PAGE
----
A mirror or reflector is an object such that each narrow beam of light that incides on its surface bounces (is reflected) in a single direction. This property, called specular reflection, distinguishes a mirror from objects that scatter light in many directions (such as flat-white paint), let it pass through them (such as a lens or prism), or absorb it.
Most mirrors behave as such only for certain ranges of wavelength, direction, and polarization of the incident light; most commonly for visible light, but also for other regions of the electromagnetic spectrum from X-rays to radio waves. A mirror will generally reflect only a fraction of the incident light; even the best mirrors may scatter, absorb, or transmit a small portion of it. If the mirror's width is only a few times the wavelength of the light, a significant part of the light will also be diffracted instead. An object that is a mirror when examined at a small scale (like a bearing ball) may seem to be scattering light when examined at a larger scale.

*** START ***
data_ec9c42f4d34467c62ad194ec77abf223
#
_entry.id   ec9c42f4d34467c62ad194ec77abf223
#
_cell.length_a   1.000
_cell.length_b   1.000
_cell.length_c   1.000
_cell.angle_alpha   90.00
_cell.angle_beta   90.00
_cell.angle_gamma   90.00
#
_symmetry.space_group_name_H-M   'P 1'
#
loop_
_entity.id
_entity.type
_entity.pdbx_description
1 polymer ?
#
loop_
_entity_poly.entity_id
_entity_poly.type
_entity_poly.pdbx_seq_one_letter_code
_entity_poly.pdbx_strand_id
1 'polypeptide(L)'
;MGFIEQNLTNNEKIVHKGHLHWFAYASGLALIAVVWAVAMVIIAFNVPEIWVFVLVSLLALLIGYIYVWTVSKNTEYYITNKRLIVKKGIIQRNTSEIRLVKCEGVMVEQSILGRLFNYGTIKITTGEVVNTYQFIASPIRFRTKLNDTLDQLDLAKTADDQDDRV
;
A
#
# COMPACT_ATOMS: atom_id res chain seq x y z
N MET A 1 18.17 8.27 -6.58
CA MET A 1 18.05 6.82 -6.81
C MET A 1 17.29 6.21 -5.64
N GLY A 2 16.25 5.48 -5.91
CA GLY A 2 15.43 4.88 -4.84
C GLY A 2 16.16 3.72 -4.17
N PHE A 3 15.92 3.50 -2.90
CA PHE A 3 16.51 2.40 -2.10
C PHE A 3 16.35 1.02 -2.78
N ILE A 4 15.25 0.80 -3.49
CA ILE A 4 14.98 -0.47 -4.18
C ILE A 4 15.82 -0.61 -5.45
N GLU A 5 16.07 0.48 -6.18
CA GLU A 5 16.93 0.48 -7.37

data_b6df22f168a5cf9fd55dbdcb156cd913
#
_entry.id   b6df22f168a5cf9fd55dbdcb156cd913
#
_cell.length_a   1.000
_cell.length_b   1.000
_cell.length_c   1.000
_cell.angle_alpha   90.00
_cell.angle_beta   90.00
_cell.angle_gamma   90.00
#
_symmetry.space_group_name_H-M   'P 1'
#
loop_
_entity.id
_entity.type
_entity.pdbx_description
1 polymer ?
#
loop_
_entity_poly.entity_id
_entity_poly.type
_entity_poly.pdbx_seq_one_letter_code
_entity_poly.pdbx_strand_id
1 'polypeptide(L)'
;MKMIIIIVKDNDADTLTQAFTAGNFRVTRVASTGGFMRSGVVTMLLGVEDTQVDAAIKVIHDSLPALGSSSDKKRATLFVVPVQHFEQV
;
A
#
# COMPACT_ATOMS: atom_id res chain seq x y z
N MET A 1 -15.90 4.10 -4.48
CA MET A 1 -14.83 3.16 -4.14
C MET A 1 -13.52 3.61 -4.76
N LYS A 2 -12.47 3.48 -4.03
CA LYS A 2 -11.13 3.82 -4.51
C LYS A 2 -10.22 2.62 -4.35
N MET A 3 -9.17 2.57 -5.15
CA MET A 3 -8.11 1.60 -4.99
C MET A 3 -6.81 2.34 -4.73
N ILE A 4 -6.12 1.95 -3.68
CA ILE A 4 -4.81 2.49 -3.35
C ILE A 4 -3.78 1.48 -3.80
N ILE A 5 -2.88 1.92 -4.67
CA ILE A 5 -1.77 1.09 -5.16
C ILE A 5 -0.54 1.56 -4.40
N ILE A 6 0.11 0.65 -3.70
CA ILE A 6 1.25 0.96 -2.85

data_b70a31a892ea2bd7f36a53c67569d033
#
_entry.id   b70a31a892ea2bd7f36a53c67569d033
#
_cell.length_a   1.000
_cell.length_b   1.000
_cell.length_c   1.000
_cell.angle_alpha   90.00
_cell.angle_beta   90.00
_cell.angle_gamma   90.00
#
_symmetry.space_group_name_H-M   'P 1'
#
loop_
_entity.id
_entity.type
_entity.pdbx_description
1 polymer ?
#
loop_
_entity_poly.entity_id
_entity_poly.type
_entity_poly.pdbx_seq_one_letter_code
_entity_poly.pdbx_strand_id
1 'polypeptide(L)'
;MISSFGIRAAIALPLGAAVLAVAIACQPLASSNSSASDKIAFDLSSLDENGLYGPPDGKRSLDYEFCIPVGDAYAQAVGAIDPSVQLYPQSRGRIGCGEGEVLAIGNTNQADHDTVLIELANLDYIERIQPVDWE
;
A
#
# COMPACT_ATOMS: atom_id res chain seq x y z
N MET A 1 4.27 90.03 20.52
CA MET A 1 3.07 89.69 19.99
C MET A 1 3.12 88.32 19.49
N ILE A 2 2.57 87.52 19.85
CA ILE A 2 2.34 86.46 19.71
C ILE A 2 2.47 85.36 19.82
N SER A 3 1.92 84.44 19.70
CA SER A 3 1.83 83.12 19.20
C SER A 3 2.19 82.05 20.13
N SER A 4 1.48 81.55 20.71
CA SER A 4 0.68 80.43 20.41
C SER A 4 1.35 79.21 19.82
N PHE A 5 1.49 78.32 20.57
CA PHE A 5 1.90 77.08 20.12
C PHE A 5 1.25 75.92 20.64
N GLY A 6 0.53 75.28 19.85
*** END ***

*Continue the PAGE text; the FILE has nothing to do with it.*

When looking at a mirror, one will see a mirror image or reflected image of objects in the environment, formed by light emitted or scattered by them and reflected by the mirror towards one's eyes. This effect gives the illusion that those objects are behind the mirror, or (sometimes) in front of it. A plane mirror will yield a real-looking undistorted image, while a curved mirror may distort, magnify, or reduce the image in various ways.
A mirror is commonly used for inspecting oneself, such as during personal grooming; hence the old-fashioned name looking glass. This use, which dates from the Prehistory, overlaps with uses in decoration and architecture. Mirrors are also used to view other items that are not directly visible because of obstructions; examples include rear-view mirrors in vehicles, security mirrors in or around buildings, and dentist's mirrors. Mirrors are also used in optical and scientific apparatus such as telescopes, lasers, cameras, periscopes, and industrial machinery.
The terms "mirror" and "reflector" can be used for devices that reflect other types of radiation according to the same laws. An acoustic mirror reflects sound waves, and may be used for applications such as directional microphones, atmospheric studies, sonar, and sea floor mapping. An atomic mirror reflects matter waves, and can be used for atomic interferometry and atomic holography.